November is a month dedicated to “being thankful.”
As the poet writes:
No ghosts or goblins and trick-or-treats,
No candy or flowers for your sweets,
No gifts to buy or presents to give,
Just be THANKFUL for the life that you live.
(By Mandy Cidlik)
As part of a ritual observed by many families in the USA, everyone gathers around a table of mouth-watering cuisine and shares words of gratitude on Thanksgiving Day. It’s a great thing to do.
But I must confess…
In those trying years, I would find a way to avoid these occasions. I would find an excuse like I needed to wash my hands to skip my turn at uttering grateful words. During those years, the Thanksgiving gathering was stressful. The bitterness filled me as I witnessed others’ blessings and was preoccupied with my struggles.
Silently, I cried out to God, “It’s not fair!”
I Must Alter my Bad Attitude
One day, I ran across an article that stated that writing in a gratitude journal served as a powerful antidepressant.
So, I did.
On the first page of my gratitude journal, I reflected on my first Thanksgiving in the US.
The First Thanksgiving Feast of My Life
In the first semester of graduate school, I stayed in the dormitory and strived to overcome my culture shock. My roommate Lisa sensed my homesickness and invited me to join her family on Thanksgiving Day. I accepted her offer with reluctance, afraid of the language barrier.
We left early in the morning and drove for a few hours. We arrived at a farmhouse hundreds of miles outside of Dallas right before noon. The gathering was much larger than I expected. Besides Lisa’s parents and siblings, grandparents, uncles, aunts, and cousins, at least 60 extended family members were there representing multiple generations.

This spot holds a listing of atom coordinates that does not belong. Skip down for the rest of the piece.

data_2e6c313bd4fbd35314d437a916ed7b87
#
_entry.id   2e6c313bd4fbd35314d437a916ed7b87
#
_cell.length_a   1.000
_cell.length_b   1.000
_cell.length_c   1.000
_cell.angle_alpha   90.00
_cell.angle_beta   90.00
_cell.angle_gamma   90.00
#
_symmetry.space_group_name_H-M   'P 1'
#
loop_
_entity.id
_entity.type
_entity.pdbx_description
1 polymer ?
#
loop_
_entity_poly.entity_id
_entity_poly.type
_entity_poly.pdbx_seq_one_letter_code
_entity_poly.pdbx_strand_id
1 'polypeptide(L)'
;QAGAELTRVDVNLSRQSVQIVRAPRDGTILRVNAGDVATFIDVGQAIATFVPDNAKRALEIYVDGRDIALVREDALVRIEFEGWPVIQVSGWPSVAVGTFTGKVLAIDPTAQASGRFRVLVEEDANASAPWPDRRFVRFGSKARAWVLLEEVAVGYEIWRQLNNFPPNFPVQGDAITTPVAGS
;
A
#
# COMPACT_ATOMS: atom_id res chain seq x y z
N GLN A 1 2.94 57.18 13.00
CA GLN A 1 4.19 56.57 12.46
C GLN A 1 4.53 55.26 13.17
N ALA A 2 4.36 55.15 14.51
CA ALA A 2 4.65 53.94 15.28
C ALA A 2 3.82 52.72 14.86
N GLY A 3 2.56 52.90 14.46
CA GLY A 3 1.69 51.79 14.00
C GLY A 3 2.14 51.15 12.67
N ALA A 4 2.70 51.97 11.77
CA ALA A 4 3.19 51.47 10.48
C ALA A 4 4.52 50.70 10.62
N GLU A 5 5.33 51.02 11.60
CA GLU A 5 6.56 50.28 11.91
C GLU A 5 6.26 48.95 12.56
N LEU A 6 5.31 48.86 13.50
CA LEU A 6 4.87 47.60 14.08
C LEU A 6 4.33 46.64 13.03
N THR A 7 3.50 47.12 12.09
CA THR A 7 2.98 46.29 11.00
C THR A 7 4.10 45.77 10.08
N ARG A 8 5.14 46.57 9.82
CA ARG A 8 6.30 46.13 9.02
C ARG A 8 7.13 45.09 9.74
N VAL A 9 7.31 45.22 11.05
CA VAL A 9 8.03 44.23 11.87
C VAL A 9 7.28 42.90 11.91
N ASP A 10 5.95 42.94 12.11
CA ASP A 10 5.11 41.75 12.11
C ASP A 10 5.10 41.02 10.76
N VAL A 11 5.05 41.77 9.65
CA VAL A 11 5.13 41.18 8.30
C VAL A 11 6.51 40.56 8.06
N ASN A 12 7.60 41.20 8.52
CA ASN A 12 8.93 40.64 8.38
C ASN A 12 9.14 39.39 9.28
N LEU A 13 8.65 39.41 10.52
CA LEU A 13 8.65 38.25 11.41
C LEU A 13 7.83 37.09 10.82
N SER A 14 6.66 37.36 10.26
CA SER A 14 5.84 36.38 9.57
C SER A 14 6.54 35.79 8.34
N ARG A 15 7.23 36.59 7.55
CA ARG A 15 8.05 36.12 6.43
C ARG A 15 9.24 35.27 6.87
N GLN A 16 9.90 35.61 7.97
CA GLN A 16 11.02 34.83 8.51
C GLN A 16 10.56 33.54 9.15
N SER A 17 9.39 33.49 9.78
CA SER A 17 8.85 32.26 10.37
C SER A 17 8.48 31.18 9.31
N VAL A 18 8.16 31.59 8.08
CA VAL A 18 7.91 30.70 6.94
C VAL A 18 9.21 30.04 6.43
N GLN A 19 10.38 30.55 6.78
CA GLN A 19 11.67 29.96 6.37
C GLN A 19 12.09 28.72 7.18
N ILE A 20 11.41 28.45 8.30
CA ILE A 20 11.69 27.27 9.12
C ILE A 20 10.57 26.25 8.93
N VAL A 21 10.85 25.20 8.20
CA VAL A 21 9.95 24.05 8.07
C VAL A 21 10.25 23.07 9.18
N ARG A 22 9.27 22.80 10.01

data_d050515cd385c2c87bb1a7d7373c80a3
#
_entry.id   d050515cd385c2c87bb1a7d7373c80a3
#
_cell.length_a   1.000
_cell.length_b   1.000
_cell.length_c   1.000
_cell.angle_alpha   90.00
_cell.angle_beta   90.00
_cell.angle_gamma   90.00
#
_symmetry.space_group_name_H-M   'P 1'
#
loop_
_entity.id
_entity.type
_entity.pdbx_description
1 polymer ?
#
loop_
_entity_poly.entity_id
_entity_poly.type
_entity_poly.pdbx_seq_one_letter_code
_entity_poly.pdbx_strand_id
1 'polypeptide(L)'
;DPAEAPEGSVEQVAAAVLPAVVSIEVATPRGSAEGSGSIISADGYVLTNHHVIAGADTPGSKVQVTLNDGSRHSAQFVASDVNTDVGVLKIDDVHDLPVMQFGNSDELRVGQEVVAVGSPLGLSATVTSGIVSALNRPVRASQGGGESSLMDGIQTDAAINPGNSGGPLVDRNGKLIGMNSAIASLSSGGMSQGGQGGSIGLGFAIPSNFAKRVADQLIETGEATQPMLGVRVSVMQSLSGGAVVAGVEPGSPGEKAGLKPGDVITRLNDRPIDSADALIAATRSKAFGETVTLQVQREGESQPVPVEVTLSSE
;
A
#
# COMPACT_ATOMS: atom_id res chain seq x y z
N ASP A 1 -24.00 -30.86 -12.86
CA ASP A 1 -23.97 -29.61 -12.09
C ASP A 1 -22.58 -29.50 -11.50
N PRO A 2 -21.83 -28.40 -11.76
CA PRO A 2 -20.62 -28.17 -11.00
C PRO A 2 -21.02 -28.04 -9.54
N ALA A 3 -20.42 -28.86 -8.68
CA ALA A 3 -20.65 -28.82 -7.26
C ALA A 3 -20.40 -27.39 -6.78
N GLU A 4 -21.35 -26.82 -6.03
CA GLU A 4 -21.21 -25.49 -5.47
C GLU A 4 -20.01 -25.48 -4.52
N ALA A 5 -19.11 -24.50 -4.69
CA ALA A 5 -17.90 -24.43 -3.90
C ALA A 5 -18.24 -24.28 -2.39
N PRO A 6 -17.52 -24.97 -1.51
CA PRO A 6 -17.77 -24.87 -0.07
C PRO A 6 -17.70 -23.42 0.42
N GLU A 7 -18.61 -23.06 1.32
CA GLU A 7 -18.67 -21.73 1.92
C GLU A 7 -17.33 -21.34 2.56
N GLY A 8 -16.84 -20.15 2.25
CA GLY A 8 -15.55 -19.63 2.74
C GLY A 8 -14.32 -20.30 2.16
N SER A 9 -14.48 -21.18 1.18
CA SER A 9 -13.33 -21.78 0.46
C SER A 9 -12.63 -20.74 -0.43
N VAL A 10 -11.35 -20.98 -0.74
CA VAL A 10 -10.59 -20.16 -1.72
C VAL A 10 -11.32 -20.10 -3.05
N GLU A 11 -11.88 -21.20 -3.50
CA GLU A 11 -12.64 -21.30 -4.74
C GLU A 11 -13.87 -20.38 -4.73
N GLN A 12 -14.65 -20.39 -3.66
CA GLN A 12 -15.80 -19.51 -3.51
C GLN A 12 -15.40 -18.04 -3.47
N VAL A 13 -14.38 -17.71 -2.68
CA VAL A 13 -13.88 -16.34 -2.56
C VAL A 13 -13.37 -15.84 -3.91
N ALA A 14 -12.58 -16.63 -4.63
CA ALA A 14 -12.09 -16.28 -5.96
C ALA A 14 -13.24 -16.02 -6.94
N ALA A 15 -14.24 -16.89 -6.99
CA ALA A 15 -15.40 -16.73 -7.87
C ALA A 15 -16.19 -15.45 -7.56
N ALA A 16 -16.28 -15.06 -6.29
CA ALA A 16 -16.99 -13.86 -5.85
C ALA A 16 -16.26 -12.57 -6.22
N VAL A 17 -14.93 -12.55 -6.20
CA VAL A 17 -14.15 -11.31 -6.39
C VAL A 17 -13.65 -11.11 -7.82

Following a warm welcome, I was surrounded by a relaxing and festive atmosphere—a home filled with waves of laughter and joyful chatting. Many men wore cowboy hats and boots with massive buckles, as in John Wayne movies. Women moved in and out of the kitchen.
I was in awe!
As a foreigner, I was intimidated by the crowd initially, but their hospitality and warmth made my initial uneasiness melt away.
Around 4 p.m., countless dishes magically appeared on the big dining table.
I had the first Thanksgiving feast of my life!
Six Simple Steps to Sustain Grateful Spirits beyond Thanksgiving
In a recent article published in the Journal of Happiness Studies, https://rdcu.be/cBi1x,researchers showed the healing power of gratitude. Doing a 6-week daily gratitude exercise provides lasting effects for mental health, overall wellbeing, and life satisfaction. Being grateful serves as a resource to navigate through life’s ups and downs.
The six exercises are:
(Check out Table 2 of this article for detailed descriptions of daily exercises.)
- Writing in a gratitude diary, describing an event and the reason for being grateful
- Looking at life experiences from another perspective, seeing things from various angles
- Expressing gratitude verbally or in writing
- Appreciating the good things in life; reflecting on pleasant memories in a gratitude journal
- Finding positive changes in a challenging life event or in negative encounters
- Cultivating a gratitude attitude intentionally at the moment of awakening in the morning and appreciating the little things throughout the day
I have found some Gratitude Apps, another handy option to keep up the Gratitude mindset with the digital platform.
My Favorite Thanksgiving Bible Verses
- “Do not be anxious about anything, but in everything by prayer and supplication with thanksgiving let your requests be made known to God.” (Philippians 4:6)
- “Give thanks to the Lord, for he is good; his love endures forever.” (1 Chronicles 16:34)
I wish you and your loved ones a blessed and joyful Thanksgiving!
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About the author: Dr. Eichin Chang-Lim has earned her Doctorate in Optometry, a Master of Science in Microbiology, and a Master of Arts in Psychology. She is an award-winning multi-genre author. You can check out her books at Amazon. (bit.ly/Eichinchanglim_Amazon)
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